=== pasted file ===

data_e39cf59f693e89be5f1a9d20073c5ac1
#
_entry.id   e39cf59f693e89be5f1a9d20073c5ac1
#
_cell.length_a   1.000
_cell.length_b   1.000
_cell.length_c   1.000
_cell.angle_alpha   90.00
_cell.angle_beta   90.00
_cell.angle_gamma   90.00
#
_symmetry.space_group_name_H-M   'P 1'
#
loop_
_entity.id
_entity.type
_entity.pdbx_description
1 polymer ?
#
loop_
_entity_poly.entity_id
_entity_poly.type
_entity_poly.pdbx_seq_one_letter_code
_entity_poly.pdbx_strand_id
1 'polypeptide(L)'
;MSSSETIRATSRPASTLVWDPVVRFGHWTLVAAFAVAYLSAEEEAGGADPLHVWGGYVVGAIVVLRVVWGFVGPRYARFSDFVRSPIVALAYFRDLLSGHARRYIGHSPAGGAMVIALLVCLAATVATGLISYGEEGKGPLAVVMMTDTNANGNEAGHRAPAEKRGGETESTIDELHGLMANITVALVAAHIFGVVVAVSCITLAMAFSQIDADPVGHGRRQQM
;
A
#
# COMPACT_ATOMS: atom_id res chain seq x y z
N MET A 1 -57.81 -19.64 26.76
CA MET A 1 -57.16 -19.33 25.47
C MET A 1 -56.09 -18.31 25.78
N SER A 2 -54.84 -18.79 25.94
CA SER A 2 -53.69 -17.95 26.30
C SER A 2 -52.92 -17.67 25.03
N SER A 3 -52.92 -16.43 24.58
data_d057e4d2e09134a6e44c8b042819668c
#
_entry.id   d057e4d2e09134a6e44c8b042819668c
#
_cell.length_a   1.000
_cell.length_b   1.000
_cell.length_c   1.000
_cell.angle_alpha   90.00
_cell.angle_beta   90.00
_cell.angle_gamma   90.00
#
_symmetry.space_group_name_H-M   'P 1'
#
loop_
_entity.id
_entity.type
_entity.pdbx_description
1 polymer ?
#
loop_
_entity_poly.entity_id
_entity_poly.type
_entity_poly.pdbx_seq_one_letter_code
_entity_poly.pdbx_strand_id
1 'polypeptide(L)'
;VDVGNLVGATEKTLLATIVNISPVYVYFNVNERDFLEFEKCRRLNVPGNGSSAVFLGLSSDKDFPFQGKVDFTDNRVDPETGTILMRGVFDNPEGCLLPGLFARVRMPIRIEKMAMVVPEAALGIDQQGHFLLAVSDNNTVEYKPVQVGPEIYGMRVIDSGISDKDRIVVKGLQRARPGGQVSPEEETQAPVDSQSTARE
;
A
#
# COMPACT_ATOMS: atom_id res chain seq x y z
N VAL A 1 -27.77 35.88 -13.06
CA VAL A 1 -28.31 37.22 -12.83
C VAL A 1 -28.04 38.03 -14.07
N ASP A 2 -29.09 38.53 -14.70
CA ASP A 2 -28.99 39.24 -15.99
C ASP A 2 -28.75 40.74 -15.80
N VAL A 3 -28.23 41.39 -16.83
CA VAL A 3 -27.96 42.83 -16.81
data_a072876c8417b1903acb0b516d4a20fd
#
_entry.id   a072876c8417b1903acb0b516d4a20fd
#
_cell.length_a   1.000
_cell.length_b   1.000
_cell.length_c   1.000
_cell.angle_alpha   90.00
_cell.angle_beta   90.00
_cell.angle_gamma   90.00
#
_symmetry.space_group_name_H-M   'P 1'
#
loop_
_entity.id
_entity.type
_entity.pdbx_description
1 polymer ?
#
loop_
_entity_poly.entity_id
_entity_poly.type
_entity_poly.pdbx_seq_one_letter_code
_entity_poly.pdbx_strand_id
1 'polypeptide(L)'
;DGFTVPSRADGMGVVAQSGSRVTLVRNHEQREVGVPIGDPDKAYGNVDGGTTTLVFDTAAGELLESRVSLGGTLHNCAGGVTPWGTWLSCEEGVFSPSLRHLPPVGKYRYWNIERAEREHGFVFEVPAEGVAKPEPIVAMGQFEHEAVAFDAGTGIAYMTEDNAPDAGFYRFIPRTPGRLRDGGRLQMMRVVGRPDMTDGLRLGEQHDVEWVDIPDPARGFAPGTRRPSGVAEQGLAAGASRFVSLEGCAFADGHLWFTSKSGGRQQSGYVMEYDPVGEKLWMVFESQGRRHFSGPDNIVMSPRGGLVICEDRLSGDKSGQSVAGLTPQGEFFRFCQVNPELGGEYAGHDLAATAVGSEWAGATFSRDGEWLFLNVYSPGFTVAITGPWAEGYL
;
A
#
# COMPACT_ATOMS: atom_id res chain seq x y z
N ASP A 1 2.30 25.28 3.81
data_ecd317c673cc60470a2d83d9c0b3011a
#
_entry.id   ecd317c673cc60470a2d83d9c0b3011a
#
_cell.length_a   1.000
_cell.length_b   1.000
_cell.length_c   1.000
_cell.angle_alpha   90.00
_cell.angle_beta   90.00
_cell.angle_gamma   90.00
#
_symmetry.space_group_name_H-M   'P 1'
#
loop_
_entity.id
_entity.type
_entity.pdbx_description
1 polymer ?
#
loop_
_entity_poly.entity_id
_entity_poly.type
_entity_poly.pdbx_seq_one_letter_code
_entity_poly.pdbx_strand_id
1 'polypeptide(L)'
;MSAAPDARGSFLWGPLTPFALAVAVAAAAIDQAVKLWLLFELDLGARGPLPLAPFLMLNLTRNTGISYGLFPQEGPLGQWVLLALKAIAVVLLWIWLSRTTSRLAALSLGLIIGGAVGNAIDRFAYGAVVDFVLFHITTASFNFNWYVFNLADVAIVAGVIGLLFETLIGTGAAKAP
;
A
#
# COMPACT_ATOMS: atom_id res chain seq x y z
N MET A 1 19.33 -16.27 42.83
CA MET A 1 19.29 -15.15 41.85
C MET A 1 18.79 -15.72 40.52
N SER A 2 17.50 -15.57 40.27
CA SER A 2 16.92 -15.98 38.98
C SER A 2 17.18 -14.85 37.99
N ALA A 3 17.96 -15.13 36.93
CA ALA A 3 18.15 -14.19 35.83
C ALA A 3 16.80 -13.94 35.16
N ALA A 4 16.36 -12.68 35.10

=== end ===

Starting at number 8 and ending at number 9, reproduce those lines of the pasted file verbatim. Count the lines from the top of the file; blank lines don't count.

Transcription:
_cell.angle_alpha   90.00
_cell.angle_beta   90.00